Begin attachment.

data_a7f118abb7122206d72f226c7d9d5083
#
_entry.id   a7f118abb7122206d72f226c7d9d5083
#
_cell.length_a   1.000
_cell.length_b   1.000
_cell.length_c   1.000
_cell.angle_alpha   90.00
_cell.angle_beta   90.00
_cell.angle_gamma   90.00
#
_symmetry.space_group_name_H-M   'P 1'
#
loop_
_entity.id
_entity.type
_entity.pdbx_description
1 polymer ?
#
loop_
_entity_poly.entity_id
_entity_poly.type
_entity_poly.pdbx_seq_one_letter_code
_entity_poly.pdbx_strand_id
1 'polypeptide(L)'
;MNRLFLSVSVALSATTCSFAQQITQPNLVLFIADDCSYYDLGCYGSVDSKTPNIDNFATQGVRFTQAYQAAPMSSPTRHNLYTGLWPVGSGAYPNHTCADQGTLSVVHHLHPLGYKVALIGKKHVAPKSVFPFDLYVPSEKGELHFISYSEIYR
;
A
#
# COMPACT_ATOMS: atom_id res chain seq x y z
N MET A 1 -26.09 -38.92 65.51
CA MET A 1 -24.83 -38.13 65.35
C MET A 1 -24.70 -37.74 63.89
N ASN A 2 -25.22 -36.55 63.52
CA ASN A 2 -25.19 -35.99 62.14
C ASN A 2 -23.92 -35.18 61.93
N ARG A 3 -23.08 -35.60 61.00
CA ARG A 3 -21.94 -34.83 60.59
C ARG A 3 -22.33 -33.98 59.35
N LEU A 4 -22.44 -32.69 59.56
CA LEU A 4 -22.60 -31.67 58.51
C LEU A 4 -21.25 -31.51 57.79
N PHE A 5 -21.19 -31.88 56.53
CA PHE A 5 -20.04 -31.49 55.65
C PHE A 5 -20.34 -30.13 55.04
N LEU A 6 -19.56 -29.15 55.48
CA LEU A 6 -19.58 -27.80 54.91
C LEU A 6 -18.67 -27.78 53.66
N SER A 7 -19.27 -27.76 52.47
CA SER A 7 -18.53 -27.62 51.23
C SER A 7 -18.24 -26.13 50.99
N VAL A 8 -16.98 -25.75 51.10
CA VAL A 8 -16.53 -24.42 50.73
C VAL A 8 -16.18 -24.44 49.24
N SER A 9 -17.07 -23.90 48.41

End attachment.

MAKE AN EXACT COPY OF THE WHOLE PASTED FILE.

data_a7f118abb7122206d72f226c7d9d5083
#
_entry.id   a7f118abb7122206d72f226c7d9d5083
#
_cell.length_a   1.000
_cell.length_b   1.000
_cell.length_c   1.000
_cell.angle_alpha   90.00
_cell.angle_beta   90.00
_cell.angle_gamma   90.00
#
_symmetry.space_group_name_H-M   'P 1'
#
loop_
_entity.id
_entity.type
_entity.pdbx_description
1 polymer ?
#
loop_
_entity_poly.entity_id
_entity_poly.type
_entity_poly.pdbx_seq_one_letter_code
_entity_poly.pdbx_strand_id
1 'polypeptide(L)'
;MNRLFLSVSVALSATTCSFAQQITQPNLVLFIADDCSYYDLGCYGSVDSKTPNIDNFATQGVRFTQAYQAAPMSSPTRHNLYTGLWPVGSGAYPNHTCADQGTLSVVHHLHPLGYKVALIGKKHVAPKSVFPFDLYVPSEKGELHFISYSEIYR
;
A
#
# COMPACT_ATOMS: atom_id res chain seq x y z
N MET A 1 -26.09 -38.92 65.51
CA MET A 1 -24.83 -38.13 65.35
C MET A 1 -24.70 -37.74 63.89
N ASN A 2 -25.22 -36.55 63.52
CA ASN A 2 -25.19 -35.99 62.14
C ASN A 2 -23.92 -35.18 61.93
N ARG A 3 -23.08 -35.60 61.00
CA ARG A 3 -21.94 -34.83 60.59
C ARG A 3 -22.33 -33.98 59.35
N LEU A 4 -22.44 -32.69 59.56
CA LEU A 4 -22.60 -31.67 58.51
C LEU A 4 -21.25 -31.51 57.79
N PHE A 5 -21.19 -31.88 56.53
CA PHE A 5 -20.04 -31.49 55.65
C PHE A 5 -20.34 -30.13 55.04
N LEU A 6 -19.56 -29.15 55.48
CA LEU A 6 -19.58 -27.80 54.91
C LEU A 6 -18.67 -27.78 53.66
N SER A 7 -19.27 -27.76 52.47
CA SER A 7 -18.53 -27.62 51.23
C SER A 7 -18.24 -26.13 50.99
N VAL A 8 -16.98 -25.75 51.10
CA VAL A 8 -16.53 -24.42 50.73
C VAL A 8 -16.18 -24.44 49.24
N SER A 9 -17.07 -23.90 48.41